At the pond, Wozzeck searches for the knife and throws it into the water. Suddenly he imagines that the moon will reveal his crime. He wades farther into the water to hide the knife in a safer place and to wash the blood off his hands. The Doctor and Captain, passing by, hear him drown.
Neighbor children playing in the street tell Marie’s son that his mother is dead. He does not understand and keeps singing and playing.
Notes by Zeke Hecker
In 1821 a soldier, Johann Christian Woyzeck of Leipzig, murdered his mistress Christiane Woost in a fit of jealousy. He was convicted and publicly beheaded. In 1836 Georg Büchner began writing a play based on this incident. It was left incomplete and in fragmentary form when he died a year later, age 24. In 1879 it was finally edited and published as Wozzeck, a misreading of Büchner’s barely legible handwriting, and first produced in Munich in 1913. Alban Berg saw a production in Vienna in 1914 and immediately decided to make an opera of the play. He chose 15 of its 21 scenes, organized them into three acts of five scenes each, and crafted his own libretto. He finished it in 1922. It was premiered in Berlin in 1925 and created a scandal, but was so frequently staged that Berg could actually live off the royalties until the Nazis banned it in 1933 as “decadent art.”
Berg himself was a soldier during World War I and experienced firsthand the tedium, craziness, and brutality of military life. It’s a grim story, though not without flashes of humor, like the caricatures by Georg Grosz of life in the Weimar Republic. Wozzeck is surrounded by grotesques: the Doctor, the Captain, the Drum Major. The sympathetic characters are his genial but uncomprehending friend Andres, his mistress Marie, and her young child.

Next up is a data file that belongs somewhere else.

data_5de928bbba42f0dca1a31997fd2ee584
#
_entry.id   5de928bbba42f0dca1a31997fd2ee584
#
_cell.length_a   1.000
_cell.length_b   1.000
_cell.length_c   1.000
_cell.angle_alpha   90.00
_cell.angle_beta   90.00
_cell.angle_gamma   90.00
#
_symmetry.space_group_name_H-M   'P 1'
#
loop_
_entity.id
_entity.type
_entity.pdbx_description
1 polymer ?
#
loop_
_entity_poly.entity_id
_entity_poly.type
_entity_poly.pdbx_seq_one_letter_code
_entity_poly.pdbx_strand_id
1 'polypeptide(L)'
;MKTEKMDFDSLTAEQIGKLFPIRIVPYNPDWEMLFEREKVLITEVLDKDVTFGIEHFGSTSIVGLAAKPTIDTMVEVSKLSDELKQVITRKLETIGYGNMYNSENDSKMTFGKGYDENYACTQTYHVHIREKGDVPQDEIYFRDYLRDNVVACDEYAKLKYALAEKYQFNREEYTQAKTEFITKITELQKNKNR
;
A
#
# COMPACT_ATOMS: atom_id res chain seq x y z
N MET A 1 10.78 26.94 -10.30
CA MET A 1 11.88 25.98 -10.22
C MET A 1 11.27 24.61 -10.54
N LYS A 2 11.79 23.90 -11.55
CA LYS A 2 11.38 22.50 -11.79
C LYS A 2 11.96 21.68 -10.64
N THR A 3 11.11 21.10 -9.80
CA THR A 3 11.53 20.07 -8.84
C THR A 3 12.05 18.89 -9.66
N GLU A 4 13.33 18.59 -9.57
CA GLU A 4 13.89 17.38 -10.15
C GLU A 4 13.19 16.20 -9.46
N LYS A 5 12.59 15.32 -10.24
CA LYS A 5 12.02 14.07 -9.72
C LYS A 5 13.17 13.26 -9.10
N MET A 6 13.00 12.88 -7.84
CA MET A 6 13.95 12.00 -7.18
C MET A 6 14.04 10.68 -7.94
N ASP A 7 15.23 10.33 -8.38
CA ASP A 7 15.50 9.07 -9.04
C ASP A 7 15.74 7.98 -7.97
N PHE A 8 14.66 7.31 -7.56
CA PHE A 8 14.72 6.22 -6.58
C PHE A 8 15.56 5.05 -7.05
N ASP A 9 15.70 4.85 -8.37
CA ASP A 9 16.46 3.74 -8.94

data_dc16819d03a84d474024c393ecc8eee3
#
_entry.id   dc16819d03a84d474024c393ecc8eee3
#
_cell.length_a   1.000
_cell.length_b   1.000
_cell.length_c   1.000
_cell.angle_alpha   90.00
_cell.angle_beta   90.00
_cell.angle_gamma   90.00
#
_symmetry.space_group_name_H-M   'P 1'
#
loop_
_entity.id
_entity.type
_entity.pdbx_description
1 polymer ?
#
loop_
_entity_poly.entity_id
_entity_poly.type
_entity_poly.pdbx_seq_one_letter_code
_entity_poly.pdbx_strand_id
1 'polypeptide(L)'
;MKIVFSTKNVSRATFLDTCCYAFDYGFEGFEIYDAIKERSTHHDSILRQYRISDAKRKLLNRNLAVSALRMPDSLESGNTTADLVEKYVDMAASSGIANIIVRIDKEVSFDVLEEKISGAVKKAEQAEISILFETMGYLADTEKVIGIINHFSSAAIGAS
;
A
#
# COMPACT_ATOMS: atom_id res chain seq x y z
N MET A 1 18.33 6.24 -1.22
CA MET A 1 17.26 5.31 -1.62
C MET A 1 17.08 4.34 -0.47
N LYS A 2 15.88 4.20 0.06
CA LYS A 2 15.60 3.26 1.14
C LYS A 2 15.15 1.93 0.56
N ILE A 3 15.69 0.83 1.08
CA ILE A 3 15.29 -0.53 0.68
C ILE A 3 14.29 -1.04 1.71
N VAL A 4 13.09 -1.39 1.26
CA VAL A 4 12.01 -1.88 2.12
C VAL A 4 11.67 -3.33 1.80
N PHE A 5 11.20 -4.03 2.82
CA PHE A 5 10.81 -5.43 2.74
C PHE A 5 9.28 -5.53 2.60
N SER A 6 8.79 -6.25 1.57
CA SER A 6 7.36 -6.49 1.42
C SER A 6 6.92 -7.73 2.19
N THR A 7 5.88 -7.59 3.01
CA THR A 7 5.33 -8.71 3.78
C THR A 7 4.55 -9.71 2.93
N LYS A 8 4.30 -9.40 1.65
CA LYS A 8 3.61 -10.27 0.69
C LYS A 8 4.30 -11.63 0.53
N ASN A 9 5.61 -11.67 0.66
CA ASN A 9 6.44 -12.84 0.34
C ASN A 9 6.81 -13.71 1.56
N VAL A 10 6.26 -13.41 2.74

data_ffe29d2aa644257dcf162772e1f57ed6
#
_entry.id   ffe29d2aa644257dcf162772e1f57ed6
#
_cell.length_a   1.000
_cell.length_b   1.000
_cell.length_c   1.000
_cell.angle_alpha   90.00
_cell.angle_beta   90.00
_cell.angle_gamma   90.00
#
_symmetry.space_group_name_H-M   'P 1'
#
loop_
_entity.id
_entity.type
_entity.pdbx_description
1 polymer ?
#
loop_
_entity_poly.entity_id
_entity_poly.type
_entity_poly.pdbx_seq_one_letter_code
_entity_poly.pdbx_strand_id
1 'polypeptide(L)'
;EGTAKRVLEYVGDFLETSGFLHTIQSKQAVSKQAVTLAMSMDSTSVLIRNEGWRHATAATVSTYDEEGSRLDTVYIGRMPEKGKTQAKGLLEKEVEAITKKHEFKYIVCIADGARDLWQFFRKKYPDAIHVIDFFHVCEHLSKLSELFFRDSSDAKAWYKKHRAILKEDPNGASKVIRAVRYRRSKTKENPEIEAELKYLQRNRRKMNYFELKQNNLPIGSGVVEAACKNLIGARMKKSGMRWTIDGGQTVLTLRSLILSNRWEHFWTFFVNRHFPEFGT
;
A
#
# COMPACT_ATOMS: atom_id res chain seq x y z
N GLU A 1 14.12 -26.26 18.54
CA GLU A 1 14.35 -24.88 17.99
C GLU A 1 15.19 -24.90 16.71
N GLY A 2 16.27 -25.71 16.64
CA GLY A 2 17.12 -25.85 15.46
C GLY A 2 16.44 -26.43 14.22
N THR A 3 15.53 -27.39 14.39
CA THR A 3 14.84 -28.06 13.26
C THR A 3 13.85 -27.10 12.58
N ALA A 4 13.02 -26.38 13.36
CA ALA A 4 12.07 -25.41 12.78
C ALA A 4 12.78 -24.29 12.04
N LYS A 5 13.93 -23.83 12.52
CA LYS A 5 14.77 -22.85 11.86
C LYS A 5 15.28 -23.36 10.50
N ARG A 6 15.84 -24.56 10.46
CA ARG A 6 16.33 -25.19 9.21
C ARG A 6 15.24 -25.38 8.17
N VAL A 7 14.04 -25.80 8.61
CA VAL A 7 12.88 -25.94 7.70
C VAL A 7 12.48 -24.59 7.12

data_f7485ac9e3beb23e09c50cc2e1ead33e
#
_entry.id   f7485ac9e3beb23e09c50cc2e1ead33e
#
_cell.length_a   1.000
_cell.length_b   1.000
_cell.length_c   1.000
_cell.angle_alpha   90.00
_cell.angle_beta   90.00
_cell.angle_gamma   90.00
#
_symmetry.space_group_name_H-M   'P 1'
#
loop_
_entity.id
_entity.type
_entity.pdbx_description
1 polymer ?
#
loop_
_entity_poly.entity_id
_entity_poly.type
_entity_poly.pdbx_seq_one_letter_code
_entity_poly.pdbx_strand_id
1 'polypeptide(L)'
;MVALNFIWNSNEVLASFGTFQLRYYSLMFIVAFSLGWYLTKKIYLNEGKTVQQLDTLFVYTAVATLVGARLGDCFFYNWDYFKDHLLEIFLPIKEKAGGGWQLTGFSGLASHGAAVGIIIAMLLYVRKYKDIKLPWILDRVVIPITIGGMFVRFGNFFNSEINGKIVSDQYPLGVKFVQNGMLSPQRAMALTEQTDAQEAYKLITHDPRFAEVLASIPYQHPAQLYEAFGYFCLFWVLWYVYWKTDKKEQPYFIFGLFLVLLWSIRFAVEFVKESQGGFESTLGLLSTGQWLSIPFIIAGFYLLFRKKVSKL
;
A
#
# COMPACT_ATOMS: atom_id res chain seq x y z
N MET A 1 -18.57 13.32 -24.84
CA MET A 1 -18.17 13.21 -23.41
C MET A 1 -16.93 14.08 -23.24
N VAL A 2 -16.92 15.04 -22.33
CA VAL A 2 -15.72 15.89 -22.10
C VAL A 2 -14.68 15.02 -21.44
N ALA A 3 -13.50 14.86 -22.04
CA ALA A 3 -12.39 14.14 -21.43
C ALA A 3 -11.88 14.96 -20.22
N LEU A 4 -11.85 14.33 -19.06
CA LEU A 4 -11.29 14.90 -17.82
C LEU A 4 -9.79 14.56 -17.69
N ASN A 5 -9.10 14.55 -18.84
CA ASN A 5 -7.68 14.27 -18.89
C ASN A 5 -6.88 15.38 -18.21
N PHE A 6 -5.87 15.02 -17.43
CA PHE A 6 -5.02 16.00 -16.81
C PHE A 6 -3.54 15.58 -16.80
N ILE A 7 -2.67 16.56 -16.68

The symmetrical organization is part of a meticulous level of craft unique in the history of opera. Instead of basing the work on conventional vocal forms — arias, recitatives, etc. — Berg used instrumental forms. Scenes in Act I are constructed as a suite, a rhapsody, a military march, a passacaglia, and a rondo. Act II is a symphony in five movements. Each scene in Act III is an “invention” — on a theme, a single note, a rhythm, etc. Berg didn’t expect listeners to pay attention to this technical stuff; it was a frame on which to build the music. Instead, he wanted the audience to be immersed in the story. He succeeded.
One reason he felt the need for this frame was Wozzeck’s musical language. It’s the first “atonal” opera — that is, not based on traditional triadic harmony. This is “free atonality,” not “twelve-tone” writing, and does not puritanically shrink from what we normally think of as consonance. It creates an atmosphere of unease, menace, melancholy, and dark humor. The kaleidoscopic scoring calls for huge orchestra with quadruple winds. The vocal writing sometimes uses “Sprechstimme,” not quite singing and not quite talking. There are easily recognizable recurring Leitmotifs. The music reaches out and grabs you.
Most critics and musicologists consider Wozzeck the greatest opera of the twentieth century. What is it about? In its compact ninety minutes — shorter even than La Boheme — we are confronted with a powerful indictment of the oppressiveness, violence, and economic inequality of modern society. Wozzeck himself is eloquent in his inarticulateness. For me, his defining line is “Wir arme Leut’ ” — “We poor people.” Unfortunately, this is an opera for our time.